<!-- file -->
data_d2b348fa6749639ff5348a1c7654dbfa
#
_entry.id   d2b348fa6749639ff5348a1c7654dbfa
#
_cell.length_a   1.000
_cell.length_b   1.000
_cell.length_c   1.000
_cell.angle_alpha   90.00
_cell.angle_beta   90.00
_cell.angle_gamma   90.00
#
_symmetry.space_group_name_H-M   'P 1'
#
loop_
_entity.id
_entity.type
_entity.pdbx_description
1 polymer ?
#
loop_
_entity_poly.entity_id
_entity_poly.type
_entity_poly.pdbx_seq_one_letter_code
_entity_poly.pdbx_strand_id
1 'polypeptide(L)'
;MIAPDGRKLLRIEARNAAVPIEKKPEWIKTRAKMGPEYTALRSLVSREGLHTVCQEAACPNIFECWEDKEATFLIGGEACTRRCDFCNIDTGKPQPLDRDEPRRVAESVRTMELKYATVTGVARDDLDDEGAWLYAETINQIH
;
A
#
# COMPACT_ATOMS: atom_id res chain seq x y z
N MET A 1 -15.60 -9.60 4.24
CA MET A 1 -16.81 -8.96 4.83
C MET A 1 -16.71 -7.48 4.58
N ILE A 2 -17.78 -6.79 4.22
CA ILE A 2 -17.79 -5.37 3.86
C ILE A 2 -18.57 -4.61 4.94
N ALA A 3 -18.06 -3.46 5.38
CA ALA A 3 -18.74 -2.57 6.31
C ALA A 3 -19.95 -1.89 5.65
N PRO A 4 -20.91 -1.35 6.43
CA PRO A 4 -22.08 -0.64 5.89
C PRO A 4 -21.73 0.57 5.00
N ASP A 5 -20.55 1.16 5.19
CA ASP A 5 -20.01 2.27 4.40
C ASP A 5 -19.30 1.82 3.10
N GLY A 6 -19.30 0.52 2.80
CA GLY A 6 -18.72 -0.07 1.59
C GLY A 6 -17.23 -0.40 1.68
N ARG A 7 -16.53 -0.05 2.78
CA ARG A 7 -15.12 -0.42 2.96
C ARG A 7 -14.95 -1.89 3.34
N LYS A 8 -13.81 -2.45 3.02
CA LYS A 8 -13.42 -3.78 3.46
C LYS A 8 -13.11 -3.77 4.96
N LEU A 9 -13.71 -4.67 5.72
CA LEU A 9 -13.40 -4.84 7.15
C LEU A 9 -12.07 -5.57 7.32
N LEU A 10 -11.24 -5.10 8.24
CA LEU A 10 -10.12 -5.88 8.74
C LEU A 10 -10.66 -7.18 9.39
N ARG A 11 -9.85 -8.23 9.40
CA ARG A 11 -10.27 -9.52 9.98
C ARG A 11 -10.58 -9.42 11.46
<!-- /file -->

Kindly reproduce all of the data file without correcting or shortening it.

data_d2b348fa6749639ff5348a1c7654dbfa
#
_entry.id   d2b348fa6749639ff5348a1c7654dbfa
#
_cell.length_a   1.000
_cell.length_b   1.000
_cell.length_c   1.000
_cell.angle_alpha   90.00
_cell.angle_beta   90.00
_cell.angle_gamma   90.00
#
_symmetry.space_group_name_H-M   'P 1'
#
loop_
_entity.id
_entity.type
_entity.pdbx_description
1 polymer ?
#
loop_
_entity_poly.entity_id
_entity_poly.type
_entity_poly.pdbx_seq_one_letter_code
_entity_poly.pdbx_strand_id
1 'polypeptide(L)'
;MIAPDGRKLLRIEARNAAVPIEKKPEWIKTRAKMGPEYTALRSLVSREGLHTVCQEAACPNIFECWEDKEATFLIGGEACTRRCDFCNIDTGKPQPLDRDEPRRVAESVRTMELKYATVTGVARDDLDDEGAWLYAETINQIH
;
A
#
# COMPACT_ATOMS: atom_id res chain seq x y z
N MET A 1 -15.60 -9.60 4.24
CA MET A 1 -16.81 -8.96 4.83
C MET A 1 -16.71 -7.48 4.58
N ILE A 2 -17.78 -6.79 4.22
CA ILE A 2 -17.79 -5.37 3.86
C ILE A 2 -18.57 -4.61 4.94
N ALA A 3 -18.06 -3.46 5.38
CA ALA A 3 -18.74 -2.57 6.31
C ALA A 3 -19.95 -1.89 5.65
N PRO A 4 -20.91 -1.35 6.43
CA PRO A 4 -22.08 -0.64 5.89
C PRO A 4 -21.73 0.57 5.00
N ASP A 5 -20.55 1.16 5.19
CA ASP A 5 -20.01 2.27 4.40
C ASP A 5 -19.30 1.82 3.10
N GLY A 6 -19.30 0.52 2.80
CA GLY A 6 -18.72 -0.07 1.59
C GLY A 6 -17.23 -0.40 1.68
N ARG A 7 -16.53 -0.05 2.78
CA ARG A 7 -15.12 -0.42 2.96
C ARG A 7 -14.95 -1.89 3.34
N LYS A 8 -13.81 -2.45 3.02
CA LYS A 8 -13.42 -3.78 3.46
C LYS A 8 -13.11 -3.77 4.96
N LEU A 9 -13.71 -4.67 5.72
CA LEU A 9 -13.40 -4.84 7.15
C LEU A 9 -12.07 -5.57 7.32
N LEU A 10 -11.24 -5.10 8.24
CA LEU A 10 -10.12 -5.88 8.74
C LEU A 10 -10.66 -7.18 9.39
N ARG A 11 -9.85 -8.23 9.40
CA ARG A 11 -10.27 -9.52 9.98
C ARG A 11 -10.58 -9.42 11.46